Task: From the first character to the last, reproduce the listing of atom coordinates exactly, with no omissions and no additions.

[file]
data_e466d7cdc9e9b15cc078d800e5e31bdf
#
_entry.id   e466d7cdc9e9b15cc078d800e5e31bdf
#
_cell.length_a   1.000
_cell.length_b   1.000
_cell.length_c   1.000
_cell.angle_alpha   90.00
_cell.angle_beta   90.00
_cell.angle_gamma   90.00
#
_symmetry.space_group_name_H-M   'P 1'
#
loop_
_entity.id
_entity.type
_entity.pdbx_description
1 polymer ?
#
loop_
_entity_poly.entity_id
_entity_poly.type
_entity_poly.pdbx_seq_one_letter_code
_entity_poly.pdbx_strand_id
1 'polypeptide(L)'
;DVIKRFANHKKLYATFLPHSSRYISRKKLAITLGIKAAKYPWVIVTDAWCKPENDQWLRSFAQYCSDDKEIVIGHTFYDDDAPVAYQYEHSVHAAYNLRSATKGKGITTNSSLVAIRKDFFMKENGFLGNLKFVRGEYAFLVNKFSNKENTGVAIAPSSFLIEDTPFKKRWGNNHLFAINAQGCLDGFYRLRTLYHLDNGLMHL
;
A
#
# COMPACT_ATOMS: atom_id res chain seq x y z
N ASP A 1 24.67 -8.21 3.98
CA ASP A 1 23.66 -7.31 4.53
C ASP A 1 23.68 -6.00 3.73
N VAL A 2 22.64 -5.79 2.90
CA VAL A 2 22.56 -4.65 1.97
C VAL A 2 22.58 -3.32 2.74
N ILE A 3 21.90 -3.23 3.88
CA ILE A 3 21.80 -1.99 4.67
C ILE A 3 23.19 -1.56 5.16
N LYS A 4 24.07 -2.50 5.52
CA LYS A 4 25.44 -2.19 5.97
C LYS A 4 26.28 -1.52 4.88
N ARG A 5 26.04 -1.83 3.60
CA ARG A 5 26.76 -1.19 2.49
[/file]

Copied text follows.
data_e466d7cdc9e9b15cc078d800e5e31bdf
#
_entry.id   e466d7cdc9e9b15cc078d800e5e31bdf
#
_cell.length_a   1.000
_cell.length_b   1.000
_cell.length_c   1.000
_cell.angle_alpha   90.00
_cell.angle_beta   90.00
_cell.angle_gamma   90.00
#
_symmetry.space_group_name_H-M   'P 1'
#
loop_
_entity.id
_entity.type
_entity.pdbx_description
1 polymer ?
#
loop_
_entity_poly.entity_id
_entity_poly.type
_entity_poly.pdbx_seq_one_letter_code
_entity_poly.pdbx_strand_id
1 'polypeptide(L)'
;DVIKRFANHKKLYATFLPHSSRYISRKKLAITLGIKAAKYPWVIVTDAWCKPENDQWLRSFAQYCSDDKEIVIGHTFYDDDAPVAYQYEHSVHAAYNLRSATKGKGITTNSSLVAIRKDFFMKENGFLGNLKFVRGEYAFLVNKFSNKENTGVAIAPSSFLIEDTPFKKRWGNNHLFAINAQGCLDGFYRLRTLYHLDNGLMHL
;
A
#
# COMPACT_ATOMS: atom_id res chain seq x y z
N ASP A 1 24.67 -8.21 3.98
CA ASP A 1 23.66 -7.31 4.53
C ASP A 1 23.68 -6.00 3.73
N VAL A 2 22.64 -5.79 2.90
CA VAL A 2 22.56 -4.65 1.97
C VAL A 2 22.58 -3.32 2.74
N ILE A 3 21.90 -3.23 3.88
CA ILE A 3 21.80 -1.99 4.67
C ILE A 3 23.19 -1.56 5.16
N LYS A 4 24.07 -2.50 5.52
CA LYS A 4 25.44 -2.19 5.97
C LYS A 4 26.28 -1.52 4.88
N ARG A 5 26.04 -1.83 3.60
CA ARG A 5 26.76 -1.19 2.49